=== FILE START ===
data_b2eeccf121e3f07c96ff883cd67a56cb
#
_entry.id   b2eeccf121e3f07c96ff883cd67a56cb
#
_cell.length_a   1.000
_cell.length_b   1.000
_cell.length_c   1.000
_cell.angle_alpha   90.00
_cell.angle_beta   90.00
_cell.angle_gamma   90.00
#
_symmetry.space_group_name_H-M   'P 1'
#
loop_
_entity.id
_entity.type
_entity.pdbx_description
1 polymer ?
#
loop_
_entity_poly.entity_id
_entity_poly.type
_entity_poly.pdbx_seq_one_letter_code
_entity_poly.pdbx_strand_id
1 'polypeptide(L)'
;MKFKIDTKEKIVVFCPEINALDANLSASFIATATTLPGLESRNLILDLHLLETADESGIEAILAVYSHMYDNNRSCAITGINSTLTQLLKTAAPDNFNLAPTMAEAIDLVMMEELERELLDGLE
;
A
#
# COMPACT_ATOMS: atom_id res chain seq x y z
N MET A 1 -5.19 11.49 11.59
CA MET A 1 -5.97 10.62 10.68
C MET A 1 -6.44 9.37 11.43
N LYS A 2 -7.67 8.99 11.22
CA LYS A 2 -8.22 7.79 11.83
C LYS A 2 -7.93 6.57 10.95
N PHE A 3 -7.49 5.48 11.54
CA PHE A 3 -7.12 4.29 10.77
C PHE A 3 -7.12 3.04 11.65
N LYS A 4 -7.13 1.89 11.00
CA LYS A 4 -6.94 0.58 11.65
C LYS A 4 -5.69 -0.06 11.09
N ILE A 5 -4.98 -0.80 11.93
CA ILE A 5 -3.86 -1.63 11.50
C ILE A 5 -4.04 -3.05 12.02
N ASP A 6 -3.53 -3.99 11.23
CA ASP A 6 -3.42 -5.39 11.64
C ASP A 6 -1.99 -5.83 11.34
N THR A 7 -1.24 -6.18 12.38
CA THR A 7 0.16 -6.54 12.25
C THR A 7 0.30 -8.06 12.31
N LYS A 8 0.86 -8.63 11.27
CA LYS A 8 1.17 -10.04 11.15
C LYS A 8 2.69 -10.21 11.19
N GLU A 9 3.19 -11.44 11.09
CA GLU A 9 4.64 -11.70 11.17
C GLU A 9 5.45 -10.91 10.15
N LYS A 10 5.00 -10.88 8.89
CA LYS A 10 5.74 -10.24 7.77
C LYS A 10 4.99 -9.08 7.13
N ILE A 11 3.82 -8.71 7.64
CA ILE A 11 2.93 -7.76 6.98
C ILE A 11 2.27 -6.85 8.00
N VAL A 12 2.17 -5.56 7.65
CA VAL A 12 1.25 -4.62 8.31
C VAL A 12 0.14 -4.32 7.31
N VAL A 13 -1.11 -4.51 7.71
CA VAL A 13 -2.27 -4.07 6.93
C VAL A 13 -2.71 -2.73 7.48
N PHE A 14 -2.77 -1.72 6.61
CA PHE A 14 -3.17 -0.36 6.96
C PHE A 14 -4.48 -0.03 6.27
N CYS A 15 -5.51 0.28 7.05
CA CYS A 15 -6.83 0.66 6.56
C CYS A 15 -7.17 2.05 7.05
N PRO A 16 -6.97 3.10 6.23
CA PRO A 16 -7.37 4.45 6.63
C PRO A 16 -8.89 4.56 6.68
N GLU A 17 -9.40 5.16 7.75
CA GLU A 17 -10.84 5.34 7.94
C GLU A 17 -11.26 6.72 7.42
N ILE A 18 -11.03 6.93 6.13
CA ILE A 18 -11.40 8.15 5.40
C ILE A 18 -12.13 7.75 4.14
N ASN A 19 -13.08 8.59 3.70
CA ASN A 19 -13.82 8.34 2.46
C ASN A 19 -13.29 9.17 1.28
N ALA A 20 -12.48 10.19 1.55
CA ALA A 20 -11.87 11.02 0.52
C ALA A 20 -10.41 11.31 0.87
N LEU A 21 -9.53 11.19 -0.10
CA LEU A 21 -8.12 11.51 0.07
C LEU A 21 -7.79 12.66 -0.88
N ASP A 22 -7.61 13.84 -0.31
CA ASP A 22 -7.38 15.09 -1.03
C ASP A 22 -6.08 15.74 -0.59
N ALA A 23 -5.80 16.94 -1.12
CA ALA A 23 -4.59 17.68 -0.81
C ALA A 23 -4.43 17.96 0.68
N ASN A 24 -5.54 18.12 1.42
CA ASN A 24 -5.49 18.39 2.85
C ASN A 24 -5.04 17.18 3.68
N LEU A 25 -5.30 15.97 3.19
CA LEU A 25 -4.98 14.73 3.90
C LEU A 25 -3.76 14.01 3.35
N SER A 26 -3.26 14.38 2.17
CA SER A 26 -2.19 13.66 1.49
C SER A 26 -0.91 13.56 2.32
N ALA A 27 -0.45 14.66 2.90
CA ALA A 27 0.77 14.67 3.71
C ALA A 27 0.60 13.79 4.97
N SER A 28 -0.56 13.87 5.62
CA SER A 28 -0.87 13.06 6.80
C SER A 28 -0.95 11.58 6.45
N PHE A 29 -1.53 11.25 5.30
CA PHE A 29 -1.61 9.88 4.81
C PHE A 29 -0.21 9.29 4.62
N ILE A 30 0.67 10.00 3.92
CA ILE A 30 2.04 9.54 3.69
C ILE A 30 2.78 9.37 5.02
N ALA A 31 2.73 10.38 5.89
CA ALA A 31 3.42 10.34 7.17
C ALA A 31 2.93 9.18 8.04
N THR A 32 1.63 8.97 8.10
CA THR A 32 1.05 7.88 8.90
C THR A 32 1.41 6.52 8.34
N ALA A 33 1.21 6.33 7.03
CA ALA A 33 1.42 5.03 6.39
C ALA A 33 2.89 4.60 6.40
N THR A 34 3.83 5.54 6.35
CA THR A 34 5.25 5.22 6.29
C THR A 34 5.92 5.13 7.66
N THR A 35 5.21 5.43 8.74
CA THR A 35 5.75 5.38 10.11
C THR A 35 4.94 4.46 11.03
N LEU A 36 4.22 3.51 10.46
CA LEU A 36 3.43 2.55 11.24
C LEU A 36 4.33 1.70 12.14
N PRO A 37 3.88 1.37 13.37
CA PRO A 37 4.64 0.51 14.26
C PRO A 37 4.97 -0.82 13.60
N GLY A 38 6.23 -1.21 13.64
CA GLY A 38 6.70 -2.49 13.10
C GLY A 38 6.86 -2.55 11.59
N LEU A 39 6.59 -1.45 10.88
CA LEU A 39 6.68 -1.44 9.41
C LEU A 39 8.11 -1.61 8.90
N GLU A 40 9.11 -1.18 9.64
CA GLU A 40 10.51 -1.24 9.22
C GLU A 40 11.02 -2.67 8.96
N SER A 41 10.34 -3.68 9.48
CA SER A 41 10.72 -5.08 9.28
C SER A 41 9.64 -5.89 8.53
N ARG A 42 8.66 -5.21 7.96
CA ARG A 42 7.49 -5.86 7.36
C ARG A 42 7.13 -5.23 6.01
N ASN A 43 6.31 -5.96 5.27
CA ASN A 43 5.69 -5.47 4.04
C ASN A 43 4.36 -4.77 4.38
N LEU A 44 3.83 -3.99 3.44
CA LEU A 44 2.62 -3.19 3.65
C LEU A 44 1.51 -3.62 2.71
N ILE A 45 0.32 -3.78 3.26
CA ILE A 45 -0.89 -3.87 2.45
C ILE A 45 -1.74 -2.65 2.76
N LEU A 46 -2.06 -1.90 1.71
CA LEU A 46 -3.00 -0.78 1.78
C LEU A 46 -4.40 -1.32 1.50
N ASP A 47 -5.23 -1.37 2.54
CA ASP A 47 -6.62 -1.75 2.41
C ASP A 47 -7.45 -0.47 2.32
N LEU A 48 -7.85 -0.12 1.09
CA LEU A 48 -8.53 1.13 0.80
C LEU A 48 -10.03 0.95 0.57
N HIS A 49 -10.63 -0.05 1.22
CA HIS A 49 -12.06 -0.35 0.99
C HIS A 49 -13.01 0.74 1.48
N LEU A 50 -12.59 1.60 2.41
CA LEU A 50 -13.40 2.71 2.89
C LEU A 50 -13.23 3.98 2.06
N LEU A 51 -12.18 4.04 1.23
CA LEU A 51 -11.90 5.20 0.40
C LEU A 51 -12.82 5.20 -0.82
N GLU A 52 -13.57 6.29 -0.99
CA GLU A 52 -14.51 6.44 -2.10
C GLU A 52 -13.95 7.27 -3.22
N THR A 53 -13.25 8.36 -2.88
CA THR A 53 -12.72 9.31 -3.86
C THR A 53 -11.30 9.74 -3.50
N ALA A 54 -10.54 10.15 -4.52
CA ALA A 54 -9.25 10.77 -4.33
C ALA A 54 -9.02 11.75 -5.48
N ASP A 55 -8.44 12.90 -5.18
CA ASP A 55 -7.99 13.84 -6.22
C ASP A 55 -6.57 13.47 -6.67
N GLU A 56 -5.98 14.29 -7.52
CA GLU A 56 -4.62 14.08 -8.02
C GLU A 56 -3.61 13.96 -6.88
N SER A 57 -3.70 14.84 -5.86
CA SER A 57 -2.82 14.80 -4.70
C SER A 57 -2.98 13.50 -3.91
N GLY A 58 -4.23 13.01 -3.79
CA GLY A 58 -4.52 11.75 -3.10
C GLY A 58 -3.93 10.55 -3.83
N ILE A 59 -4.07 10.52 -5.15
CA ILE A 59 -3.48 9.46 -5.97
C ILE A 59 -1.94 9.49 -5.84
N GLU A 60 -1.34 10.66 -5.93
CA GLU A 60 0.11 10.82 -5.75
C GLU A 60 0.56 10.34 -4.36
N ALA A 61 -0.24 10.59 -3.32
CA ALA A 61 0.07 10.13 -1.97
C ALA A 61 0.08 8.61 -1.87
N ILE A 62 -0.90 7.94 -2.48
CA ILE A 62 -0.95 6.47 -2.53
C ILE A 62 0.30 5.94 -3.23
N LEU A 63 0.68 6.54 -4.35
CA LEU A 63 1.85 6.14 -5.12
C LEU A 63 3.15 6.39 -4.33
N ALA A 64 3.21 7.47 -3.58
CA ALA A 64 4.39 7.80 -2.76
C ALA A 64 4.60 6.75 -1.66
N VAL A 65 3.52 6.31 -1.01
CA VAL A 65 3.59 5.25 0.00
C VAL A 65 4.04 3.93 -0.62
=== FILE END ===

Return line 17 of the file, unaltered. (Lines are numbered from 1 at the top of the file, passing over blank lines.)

_entity.pdbx_description